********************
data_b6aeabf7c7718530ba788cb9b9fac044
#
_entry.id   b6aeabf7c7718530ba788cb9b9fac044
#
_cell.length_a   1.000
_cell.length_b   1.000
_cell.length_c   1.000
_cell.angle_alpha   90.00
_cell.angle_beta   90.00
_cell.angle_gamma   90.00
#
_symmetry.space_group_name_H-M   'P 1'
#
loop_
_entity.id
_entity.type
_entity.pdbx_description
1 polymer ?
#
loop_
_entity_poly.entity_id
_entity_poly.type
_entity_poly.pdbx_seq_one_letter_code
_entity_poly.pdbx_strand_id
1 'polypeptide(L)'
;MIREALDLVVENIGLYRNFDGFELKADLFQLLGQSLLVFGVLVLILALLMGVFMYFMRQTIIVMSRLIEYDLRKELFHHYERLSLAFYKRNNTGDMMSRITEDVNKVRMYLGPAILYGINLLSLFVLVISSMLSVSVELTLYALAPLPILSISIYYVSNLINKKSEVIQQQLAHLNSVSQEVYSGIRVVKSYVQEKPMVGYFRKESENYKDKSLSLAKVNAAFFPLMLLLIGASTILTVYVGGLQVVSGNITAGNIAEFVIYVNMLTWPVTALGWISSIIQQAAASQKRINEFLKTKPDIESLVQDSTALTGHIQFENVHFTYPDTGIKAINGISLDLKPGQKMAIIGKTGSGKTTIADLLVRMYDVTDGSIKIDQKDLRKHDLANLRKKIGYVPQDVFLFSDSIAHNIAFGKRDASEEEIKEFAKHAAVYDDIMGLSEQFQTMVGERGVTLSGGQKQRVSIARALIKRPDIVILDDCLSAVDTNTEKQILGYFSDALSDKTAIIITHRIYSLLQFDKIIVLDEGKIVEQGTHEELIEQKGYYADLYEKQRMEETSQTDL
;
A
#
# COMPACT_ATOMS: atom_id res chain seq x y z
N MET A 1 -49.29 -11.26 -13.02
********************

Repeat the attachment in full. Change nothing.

data_b6aeabf7c7718530ba788cb9b9fac044
#
_entry.id   b6aeabf7c7718530ba788cb9b9fac044
#
_cell.length_a   1.000
_cell.length_b   1.000
_cell.length_c   1.000
_cell.angle_alpha   90.00
_cell.angle_beta   90.00
_cell.angle_gamma   90.00
#
_symmetry.space_group_name_H-M   'P 1'
#
loop_
_entity.id
_entity.type
_entity.pdbx_description
1 polymer ?
#
loop_
_entity_poly.entity_id
_entity_poly.type
_entity_poly.pdbx_seq_one_letter_code
_entity_poly.pdbx_strand_id
1 'polypeptide(L)'
;MIREALDLVVENIGLYRNFDGFELKADLFQLLGQSLLVFGVLVLILALLMGVFMYFMRQTIIVMSRLIEYDLRKELFHHYERLSLAFYKRNNTGDMMSRITEDVNKVRMYLGPAILYGINLLSLFVLVISSMLSVSVELTLYALAPLPILSISIYYVSNLINKKSEVIQQQLAHLNSVSQEVYSGIRVVKSYVQEKPMVGYFRKESENYKDKSLSLAKVNAAFFPLMLLLIGASTILTVYVGGLQVVSGNITAGNIAEFVIYVNMLTWPVTALGWISSIIQQAAASQKRINEFLKTKPDIESLVQDSTALTGHIQFENVHFTYPDTGIKAINGISLDLKPGQKMAIIGKTGSGKTTIADLLVRMYDVTDGSIKIDQKDLRKHDLANLRKKIGYVPQDVFLFSDSIAHNIAFGKRDASEEEIKEFAKHAAVYDDIMGLSEQFQTMVGERGVTLSGGQKQRVSIARALIKRPDIVILDDCLSAVDTNTEKQILGYFSDALSDKTAIIITHRIYSLLQFDKIIVLDEGKIVEQGTHEELIEQKGYYADLYEKQRMEETSQTDL
;
A
#
# COMPACT_ATOMS: atom_id res chain seq x y z
N MET A 1 -49.29 -11.26 -13.02